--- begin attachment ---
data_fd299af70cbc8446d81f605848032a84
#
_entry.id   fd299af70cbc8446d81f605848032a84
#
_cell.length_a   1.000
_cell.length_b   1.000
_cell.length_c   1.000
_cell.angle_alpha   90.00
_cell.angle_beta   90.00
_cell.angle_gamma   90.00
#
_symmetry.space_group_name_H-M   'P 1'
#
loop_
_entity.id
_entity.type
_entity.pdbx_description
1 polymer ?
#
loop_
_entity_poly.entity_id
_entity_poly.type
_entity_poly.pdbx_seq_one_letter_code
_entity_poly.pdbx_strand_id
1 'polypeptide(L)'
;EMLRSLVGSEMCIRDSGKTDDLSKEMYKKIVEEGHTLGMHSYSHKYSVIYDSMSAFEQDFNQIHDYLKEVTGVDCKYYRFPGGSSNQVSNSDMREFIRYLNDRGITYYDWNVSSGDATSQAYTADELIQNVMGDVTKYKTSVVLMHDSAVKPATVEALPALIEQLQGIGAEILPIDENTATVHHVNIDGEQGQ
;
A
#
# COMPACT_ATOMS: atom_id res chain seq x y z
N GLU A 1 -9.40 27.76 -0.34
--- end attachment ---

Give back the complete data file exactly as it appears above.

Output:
data_fd299af70cbc8446d81f605848032a84
#
_entry.id   fd299af70cbc8446d81f605848032a84
#
_cell.length_a   1.000
_cell.length_b   1.000
_cell.length_c   1.000
_cell.angle_alpha   90.00
_cell.angle_beta   90.00
_cell.angle_gamma   90.00
#
_symmetry.space_group_name_H-M   'P 1'
#
loop_
_entity.id
_entity.type
_entity.pdbx_description
1 polymer ?
#
loop_
_entity_poly.entity_id
_entity_poly.type
_entity_poly.pdbx_seq_one_letter_code
_entity_poly.pdbx_strand_id
1 'polypeptide(L)'
;EMLRSLVGSEMCIRDSGKTDDLSKEMYKKIVEEGHTLGMHSYSHKYSVIYDSMSAFEQDFNQIHDYLKEVTGVDCKYYRFPGGSSNQVSNSDMREFIRYLNDRGITYYDWNVSSGDATSQAYTADELIQNVMGDVTKYKTSVVLMHDSAVKPATVEALPALIEQLQGIGAEILPIDENTATVHHVNIDGEQGQ
;
A
#
# COMPACT_ATOMS: atom_id res chain seq x y z
N GLU A 1 -9.40 27.76 -0.34